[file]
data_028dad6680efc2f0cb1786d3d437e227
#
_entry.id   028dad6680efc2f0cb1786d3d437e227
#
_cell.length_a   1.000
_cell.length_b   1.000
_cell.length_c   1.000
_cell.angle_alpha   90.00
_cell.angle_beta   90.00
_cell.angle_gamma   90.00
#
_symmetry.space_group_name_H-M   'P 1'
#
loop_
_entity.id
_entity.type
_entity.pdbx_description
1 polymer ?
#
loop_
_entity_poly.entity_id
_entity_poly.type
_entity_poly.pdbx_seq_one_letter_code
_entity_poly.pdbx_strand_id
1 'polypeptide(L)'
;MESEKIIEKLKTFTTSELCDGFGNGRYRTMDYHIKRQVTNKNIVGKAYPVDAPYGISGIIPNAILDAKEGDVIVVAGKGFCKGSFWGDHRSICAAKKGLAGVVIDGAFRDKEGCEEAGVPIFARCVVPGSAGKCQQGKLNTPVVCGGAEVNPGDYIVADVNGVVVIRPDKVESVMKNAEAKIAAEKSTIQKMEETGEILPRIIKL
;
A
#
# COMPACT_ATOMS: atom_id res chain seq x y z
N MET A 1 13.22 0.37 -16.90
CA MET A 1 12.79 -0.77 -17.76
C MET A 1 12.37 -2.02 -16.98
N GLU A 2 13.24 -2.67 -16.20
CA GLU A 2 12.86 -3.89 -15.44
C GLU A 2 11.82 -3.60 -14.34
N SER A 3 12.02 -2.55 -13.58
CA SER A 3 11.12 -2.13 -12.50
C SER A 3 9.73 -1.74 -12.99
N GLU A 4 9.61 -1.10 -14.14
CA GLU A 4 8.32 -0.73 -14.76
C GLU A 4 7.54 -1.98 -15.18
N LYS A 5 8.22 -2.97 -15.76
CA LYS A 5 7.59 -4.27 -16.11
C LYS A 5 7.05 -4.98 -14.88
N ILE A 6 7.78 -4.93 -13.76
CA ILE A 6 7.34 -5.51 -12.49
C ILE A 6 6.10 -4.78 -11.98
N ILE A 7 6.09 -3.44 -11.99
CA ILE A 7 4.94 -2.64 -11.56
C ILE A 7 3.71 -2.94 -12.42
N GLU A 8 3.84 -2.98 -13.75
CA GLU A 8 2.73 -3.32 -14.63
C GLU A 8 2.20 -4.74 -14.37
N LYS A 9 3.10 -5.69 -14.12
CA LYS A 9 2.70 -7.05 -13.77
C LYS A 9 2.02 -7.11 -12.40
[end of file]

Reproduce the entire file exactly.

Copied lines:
data_028dad6680efc2f0cb1786d3d437e227
#
_entry.id   028dad6680efc2f0cb1786d3d437e227
#
_cell.length_a   1.000
_cell.length_b   1.000
_cell.length_c   1.000
_cell.angle_alpha   90.00
_cell.angle_beta   90.00
_cell.angle_gamma   90.00
#
_symmetry.space_group_name_H-M   'P 1'
#
loop_
_entity.id
_entity.type
_entity.pdbx_description
1 polymer ?
#
loop_
_entity_poly.entity_id
_entity_poly.type
_entity_poly.pdbx_seq_one_letter_code
_entity_poly.pdbx_strand_id
1 'polypeptide(L)'
;MESEKIIEKLKTFTTSELCDGFGNGRYRTMDYHIKRQVTNKNIVGKAYPVDAPYGISGIIPNAILDAKEGDVIVVAGKGFCKGSFWGDHRSICAAKKGLAGVVIDGAFRDKEGCEEAGVPIFARCVVPGSAGKCQQGKLNTPVVCGGAEVNPGDYIVADVNGVVVIRPDKVESVMKNAEAKIAAEKSTIQKMEETGEILPRIIKL
;
A
#
# COMPACT_ATOMS: atom_id res chain seq x y z
N MET A 1 13.22 0.37 -16.90
CA MET A 1 12.79 -0.77 -17.76
C MET A 1 12.37 -2.02 -16.98
N GLU A 2 13.24 -2.67 -16.20
CA GLU A 2 12.86 -3.89 -15.44
C GLU A 2 11.82 -3.60 -14.34
N SER A 3 12.02 -2.55 -13.58
CA SER A 3 11.12 -2.13 -12.50
C SER A 3 9.73 -1.74 -12.99
N GLU A 4 9.61 -1.10 -14.14
CA GLU A 4 8.32 -0.73 -14.76
C GLU A 4 7.54 -1.98 -15.18
N LYS A 5 8.22 -2.97 -15.76
CA LYS A 5 7.59 -4.27 -16.11
C LYS A 5 7.05 -4.98 -14.88
N ILE A 6 7.78 -4.93 -13.76
CA ILE A 6 7.34 -5.51 -12.49
C ILE A 6 6.10 -4.78 -11.98
N ILE A 7 6.09 -3.44 -11.99
CA ILE A 7 4.94 -2.64 -11.56
C ILE A 7 3.71 -2.94 -12.42
N GLU A 8 3.84 -2.98 -13.75
CA GLU A 8 2.73 -3.32 -14.63
C GLU A 8 2.20 -4.74 -14.37
N LYS A 9 3.10 -5.69 -14.12
CA LYS A 9 2.70 -7.05 -13.77
C LYS A 9 2.02 -7.11 -12.40